They say to do what you love. Find what you love to do, and find a way to make it your livelihood. I like smores and sleeping in on the weekends. Though what I do with the most gusto, I think, is trying not to get hit by buses when crossing the street. Can you make a profession of that?
My year in the real world has been as kind of as unkind as can be expected of someone in the pudgy middle class without any distinct talents and yet still unable to acquiesce to mundane work. There is no differentiation between the real and the college world, I learned; it's just an old joke for people who think the height of life is in the oblivion of college-magnitude drinking, or for people who don't know how to save money.
My earliest longterm plan had been to become a paleontologist -- a real dinosaur hunter, with a small pick-axe hanging from my warn leather belt and a pistol in my back pocket, just in case. Not that I ever had in interest in studying dinosaurs. They seem magic and majestic and ethereal and I was going to travel the world to find them; the discovery was the thing. Of course, I was probably five years old and also wanted to be a Ninja Turtle with equal devotion. They were both good plans.
I think there are people to whom work and living are two separate entities, and then there are people who hold work to be identity, one and the same. Unfortunately my parents raised me, unknowingly, with a 1950's puritan worker-bee mindset, and I invariably feel I am of the latter group -- work and life are together; there is no refuge at the end of the day if the work was not worth doing.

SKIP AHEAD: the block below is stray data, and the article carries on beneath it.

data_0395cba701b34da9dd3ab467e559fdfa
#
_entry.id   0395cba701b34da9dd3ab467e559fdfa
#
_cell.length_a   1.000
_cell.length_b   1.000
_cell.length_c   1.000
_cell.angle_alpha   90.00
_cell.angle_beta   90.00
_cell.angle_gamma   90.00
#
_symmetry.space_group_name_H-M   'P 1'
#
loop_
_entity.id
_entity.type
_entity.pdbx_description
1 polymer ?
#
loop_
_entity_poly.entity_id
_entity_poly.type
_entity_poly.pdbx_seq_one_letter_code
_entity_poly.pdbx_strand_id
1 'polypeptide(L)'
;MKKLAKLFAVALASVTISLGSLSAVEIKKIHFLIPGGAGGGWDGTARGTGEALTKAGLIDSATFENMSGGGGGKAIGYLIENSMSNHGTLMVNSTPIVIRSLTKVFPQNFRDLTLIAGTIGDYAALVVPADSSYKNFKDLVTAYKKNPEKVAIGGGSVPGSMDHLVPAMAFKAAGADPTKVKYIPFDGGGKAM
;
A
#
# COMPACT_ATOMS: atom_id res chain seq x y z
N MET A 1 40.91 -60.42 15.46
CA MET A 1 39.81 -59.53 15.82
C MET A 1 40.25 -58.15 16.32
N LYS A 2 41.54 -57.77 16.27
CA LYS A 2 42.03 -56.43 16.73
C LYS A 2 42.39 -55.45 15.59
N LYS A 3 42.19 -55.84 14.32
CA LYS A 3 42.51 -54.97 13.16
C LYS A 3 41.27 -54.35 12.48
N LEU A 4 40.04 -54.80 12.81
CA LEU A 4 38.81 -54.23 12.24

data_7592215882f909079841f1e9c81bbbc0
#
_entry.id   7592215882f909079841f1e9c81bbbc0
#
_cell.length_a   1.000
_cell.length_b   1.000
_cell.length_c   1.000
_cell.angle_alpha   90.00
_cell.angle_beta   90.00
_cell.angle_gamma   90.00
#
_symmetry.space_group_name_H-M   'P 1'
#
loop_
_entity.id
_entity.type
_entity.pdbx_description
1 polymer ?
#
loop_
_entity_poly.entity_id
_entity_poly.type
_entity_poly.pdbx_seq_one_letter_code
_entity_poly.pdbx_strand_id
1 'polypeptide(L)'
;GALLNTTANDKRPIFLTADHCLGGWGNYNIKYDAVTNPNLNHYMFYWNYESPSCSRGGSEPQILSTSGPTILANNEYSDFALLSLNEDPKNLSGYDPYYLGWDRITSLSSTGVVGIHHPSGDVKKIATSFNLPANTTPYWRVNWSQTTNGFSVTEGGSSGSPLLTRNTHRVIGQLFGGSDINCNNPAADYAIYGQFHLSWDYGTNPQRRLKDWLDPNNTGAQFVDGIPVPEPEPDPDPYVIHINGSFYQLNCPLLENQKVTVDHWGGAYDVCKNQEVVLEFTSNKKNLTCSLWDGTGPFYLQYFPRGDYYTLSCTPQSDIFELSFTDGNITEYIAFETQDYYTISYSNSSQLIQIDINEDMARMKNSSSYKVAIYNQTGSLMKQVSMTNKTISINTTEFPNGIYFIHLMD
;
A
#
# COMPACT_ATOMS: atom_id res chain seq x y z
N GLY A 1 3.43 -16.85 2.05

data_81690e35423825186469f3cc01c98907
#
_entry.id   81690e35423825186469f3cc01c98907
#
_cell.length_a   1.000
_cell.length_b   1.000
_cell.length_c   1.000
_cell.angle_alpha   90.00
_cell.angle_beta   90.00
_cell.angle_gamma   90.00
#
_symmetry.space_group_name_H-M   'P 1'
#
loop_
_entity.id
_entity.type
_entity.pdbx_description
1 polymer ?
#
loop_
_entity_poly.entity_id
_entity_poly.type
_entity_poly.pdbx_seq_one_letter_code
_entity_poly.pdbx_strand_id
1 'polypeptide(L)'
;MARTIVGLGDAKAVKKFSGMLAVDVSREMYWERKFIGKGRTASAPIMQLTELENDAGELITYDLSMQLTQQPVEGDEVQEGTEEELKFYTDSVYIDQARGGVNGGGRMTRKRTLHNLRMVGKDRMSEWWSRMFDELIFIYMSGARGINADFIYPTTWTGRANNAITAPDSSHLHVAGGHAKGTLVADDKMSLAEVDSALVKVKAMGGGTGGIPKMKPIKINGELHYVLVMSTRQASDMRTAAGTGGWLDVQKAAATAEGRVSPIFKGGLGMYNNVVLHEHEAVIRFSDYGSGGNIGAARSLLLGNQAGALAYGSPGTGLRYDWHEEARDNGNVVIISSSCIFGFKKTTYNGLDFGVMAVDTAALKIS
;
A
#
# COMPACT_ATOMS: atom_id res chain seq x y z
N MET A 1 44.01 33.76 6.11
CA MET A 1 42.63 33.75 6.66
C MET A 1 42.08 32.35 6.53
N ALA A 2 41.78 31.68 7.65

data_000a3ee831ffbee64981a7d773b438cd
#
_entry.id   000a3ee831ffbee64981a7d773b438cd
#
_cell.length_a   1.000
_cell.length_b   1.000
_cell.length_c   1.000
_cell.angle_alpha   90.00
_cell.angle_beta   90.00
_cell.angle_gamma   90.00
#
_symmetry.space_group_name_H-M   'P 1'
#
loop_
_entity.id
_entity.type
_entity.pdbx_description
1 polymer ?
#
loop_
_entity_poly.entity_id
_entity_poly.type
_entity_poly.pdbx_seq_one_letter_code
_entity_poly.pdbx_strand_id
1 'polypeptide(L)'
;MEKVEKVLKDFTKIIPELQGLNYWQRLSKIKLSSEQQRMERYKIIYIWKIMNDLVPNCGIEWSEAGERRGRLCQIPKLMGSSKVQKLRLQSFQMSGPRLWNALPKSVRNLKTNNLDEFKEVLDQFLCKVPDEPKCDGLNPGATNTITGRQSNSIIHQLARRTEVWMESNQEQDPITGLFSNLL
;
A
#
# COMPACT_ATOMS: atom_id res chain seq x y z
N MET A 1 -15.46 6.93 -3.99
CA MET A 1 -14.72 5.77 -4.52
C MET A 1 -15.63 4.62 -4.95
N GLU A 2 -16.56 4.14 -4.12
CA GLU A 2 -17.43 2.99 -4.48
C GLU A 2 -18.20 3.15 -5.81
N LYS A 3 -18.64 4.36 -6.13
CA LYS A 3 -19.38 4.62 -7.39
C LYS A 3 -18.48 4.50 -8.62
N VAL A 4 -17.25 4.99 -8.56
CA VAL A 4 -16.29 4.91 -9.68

Which is why I recently quit a job, like the unappreciative almost-Ivy-League snot I occasionally am. But it has given me free time to soul-search in mysterious black-bagged Doritos.
The front of the bag says Doritos: THE QUEST: Guessing the Flavor is Just the Beginning. It is an attempt to appeal to the tantrum-prone ten year old boys with mothers who are willing to quiet them with dumb chips... demographic, in addition to young bachelors, who, with unbridled freedom, are also drawn towards mysterious Doritos.
Every chip is a journey, in my mouth! Amazing discoveries! Crunchy nirvana!
It's a marketing scheme that pops up every few years, infrequently enough so that you might have forgotten that the experience of not knowing what kind of flavordust is ensconcing your corn chips is moderately disappointing, because it doesn't taste that great. It's usually supposed to taste like pizza or hamburger or something that has no earthly business being an isolated flavor.
'The Quest' continues the tradition. They taste like yellow. Spoiler alert! It's been reported in the snackosphere that the super secret flavor is Mountain Dew. Chips of Dew! Sure, whatever. Are you impressed that I follow such obscure news so to be knowledgeable of contemporary Doritos flavorology? Are you saddened?
Having spent a substantial amount of time perusing job listings, I feel or felt that most jobs I could possibly be hired at are marketing-oriented. That's an over-simplification of many suppositions but it is the gist of my perspective. Do I really want to be perfectly tooling a Google Ad to ferry referrals to an internet startup? Etcetera, Etcetera? Do I really want to be pitching my idea for the next Doritos campaign of mystery chips?
Hey everyone, what about filet mignon flavor? Classy! What about corn flavoring? No one will ever guess!
Naw, I don't really want to be doing that. But I will buy the mystery chips.